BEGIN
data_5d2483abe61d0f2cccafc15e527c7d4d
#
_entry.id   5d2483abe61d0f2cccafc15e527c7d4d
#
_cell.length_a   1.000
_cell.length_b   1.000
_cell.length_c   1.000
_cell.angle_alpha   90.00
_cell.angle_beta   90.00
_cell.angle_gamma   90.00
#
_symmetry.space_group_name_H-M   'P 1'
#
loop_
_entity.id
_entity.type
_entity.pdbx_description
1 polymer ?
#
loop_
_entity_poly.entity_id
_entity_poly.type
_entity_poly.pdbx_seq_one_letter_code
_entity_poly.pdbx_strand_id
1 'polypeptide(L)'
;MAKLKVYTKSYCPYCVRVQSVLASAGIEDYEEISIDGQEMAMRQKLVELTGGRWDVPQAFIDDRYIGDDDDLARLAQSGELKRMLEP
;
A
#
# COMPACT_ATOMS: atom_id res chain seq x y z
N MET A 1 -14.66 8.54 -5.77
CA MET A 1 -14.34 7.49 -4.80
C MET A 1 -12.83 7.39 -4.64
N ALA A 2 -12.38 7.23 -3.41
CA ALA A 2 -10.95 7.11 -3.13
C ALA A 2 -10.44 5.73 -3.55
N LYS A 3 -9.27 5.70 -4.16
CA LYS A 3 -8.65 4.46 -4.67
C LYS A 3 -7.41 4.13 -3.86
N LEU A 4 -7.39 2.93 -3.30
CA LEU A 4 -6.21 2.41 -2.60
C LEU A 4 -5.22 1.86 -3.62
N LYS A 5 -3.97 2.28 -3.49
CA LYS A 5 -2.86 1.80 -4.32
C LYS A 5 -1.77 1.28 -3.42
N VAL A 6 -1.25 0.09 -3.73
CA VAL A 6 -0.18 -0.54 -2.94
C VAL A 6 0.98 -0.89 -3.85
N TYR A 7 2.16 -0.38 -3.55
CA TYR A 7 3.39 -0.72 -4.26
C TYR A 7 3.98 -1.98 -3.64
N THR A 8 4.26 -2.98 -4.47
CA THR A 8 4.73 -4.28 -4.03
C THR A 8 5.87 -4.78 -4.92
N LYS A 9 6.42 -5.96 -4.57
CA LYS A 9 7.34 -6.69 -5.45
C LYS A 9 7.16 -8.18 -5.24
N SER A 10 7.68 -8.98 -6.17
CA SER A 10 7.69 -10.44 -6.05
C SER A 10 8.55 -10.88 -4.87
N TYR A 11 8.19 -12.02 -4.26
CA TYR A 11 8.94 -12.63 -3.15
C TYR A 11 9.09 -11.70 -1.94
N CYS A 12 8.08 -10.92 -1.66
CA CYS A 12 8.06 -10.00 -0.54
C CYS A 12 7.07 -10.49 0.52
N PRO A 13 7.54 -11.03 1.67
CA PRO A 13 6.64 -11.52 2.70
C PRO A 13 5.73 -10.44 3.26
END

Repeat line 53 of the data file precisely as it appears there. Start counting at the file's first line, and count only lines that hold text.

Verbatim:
CA THR A 8 4.73 -4.28 -4.03